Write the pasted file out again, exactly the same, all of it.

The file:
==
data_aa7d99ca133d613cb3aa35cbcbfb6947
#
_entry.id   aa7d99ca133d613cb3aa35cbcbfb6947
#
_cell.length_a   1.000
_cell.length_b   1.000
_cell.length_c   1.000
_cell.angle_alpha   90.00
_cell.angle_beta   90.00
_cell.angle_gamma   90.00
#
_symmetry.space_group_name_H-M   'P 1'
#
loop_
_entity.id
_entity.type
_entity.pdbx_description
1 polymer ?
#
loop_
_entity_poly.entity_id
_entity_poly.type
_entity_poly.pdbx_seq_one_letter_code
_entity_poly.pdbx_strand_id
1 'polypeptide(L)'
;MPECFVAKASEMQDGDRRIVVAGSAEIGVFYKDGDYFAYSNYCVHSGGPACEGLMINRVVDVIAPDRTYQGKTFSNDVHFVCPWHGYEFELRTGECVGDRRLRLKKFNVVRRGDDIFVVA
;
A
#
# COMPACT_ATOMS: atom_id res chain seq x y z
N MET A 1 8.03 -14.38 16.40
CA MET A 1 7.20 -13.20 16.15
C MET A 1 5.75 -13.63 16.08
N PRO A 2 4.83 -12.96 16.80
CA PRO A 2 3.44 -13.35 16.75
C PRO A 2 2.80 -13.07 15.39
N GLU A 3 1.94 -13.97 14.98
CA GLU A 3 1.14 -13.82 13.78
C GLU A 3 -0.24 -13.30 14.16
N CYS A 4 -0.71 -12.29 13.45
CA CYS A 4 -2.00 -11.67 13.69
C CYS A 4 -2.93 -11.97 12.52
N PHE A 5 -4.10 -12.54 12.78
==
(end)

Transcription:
data_aa7d99ca133d613cb3aa35cbcbfb6947
#
_entry.id   aa7d99ca133d613cb3aa35cbcbfb6947
#
_cell.length_a   1.000
_cell.length_b   1.000
_cell.length_c   1.000
_cell.angle_alpha   90.00
_cell.angle_beta   90.00
_cell.angle_gamma   90.00
#
_symmetry.space_group_name_H-M   'P 1'
#
loop_
_entity.id
_entity.type
_entity.pdbx_description
1 polymer ?
#
loop_
_entity_poly.entity_id
_entity_poly.type
_entity_poly.pdbx_seq_one_letter_code
_entity_poly.pdbx_strand_id
1 'polypeptide(L)'
;MPECFVAKASEMQDGDRRIVVAGSAEIGVFYKDGDYFAYSNYCVHSGGPACEGLMINRVVDVIAPDRTYQGKTFSNDVHFVCPWHGYEFELRTGECVGDRRLRLKKFNVVRRGDDIFVVA
;
A
#
# COMPACT_ATOMS: atom_id res chain seq x y z
N MET A 1 8.03 -14.38 16.40
CA MET A 1 7.20 -13.20 16.15
C MET A 1 5.75 -13.63 16.08
N PRO A 2 4.83 -12.96 16.80
CA PRO A 2 3.44 -13.35 16.75
C PRO A 2 2.80 -13.07 15.39
N GLU A 3 1.94 -13.97 14.98
CA GLU A 3 1.14 -13.82 13.78
C GLU A 3 -0.24 -13.30 14.16
N CYS A 4 -0.71 -12.29 13.45
CA CYS A 4 -2.00 -11.67 13.69
C CYS A 4 -2.93 -11.97 12.52
N PHE A 5 -4.10 -12.54 12.78